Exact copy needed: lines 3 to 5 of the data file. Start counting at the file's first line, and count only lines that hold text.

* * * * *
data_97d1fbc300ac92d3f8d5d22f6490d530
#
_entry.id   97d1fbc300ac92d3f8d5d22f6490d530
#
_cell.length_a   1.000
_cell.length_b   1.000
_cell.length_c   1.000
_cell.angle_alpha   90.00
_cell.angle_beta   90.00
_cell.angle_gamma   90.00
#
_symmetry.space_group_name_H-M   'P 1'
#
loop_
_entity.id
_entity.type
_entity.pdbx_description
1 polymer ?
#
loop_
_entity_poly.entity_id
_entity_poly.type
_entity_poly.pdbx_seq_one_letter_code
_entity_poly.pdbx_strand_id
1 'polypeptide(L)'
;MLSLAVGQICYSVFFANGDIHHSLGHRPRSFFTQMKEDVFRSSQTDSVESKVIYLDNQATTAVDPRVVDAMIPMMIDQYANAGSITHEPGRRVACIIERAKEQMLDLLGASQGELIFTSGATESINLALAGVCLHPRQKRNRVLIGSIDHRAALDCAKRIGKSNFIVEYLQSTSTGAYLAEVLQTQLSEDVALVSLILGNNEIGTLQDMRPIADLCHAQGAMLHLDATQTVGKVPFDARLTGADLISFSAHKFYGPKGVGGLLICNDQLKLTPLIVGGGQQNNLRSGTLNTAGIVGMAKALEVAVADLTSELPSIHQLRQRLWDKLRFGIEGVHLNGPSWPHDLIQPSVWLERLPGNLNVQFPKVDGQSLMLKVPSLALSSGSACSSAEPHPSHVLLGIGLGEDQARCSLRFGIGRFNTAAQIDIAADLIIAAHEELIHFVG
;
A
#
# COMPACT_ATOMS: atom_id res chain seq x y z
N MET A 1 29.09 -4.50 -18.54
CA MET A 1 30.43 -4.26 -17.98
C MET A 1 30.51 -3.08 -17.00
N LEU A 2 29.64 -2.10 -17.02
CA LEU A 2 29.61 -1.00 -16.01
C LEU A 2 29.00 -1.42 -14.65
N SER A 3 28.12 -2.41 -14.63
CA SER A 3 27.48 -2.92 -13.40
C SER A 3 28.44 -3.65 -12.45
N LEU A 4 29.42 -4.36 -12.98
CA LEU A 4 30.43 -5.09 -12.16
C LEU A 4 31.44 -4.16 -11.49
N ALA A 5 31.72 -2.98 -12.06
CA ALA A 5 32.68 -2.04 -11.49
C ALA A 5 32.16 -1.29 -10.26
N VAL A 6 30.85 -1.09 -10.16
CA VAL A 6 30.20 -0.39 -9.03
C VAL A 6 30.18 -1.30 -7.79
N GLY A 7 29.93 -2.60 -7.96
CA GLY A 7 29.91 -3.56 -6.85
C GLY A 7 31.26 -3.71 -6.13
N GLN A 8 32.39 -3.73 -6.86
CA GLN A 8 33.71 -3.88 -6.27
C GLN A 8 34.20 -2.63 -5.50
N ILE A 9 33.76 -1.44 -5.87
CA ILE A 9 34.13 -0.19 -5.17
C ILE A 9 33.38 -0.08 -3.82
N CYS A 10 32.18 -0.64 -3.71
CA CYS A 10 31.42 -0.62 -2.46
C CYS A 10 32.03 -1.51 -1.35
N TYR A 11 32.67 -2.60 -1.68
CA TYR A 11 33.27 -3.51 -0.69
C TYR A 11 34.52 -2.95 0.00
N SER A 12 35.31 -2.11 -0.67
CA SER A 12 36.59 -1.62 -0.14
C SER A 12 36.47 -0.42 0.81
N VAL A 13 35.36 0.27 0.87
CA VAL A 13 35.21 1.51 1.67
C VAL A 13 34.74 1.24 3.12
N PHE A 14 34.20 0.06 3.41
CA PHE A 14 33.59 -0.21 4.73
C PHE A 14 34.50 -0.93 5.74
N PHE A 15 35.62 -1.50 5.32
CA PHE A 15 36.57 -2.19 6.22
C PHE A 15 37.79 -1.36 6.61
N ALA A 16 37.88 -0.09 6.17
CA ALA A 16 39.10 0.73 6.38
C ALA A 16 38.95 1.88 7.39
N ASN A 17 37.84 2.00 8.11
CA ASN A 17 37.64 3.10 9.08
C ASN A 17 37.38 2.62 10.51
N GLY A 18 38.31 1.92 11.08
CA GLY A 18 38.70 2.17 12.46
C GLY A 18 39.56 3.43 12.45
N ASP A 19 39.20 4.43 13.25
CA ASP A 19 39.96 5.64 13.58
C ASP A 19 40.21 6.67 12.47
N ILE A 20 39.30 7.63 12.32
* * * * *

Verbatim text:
_entry.id   97d1fbc300ac92d3f8d5d22f6490d530
#
_cell.length_a   1.000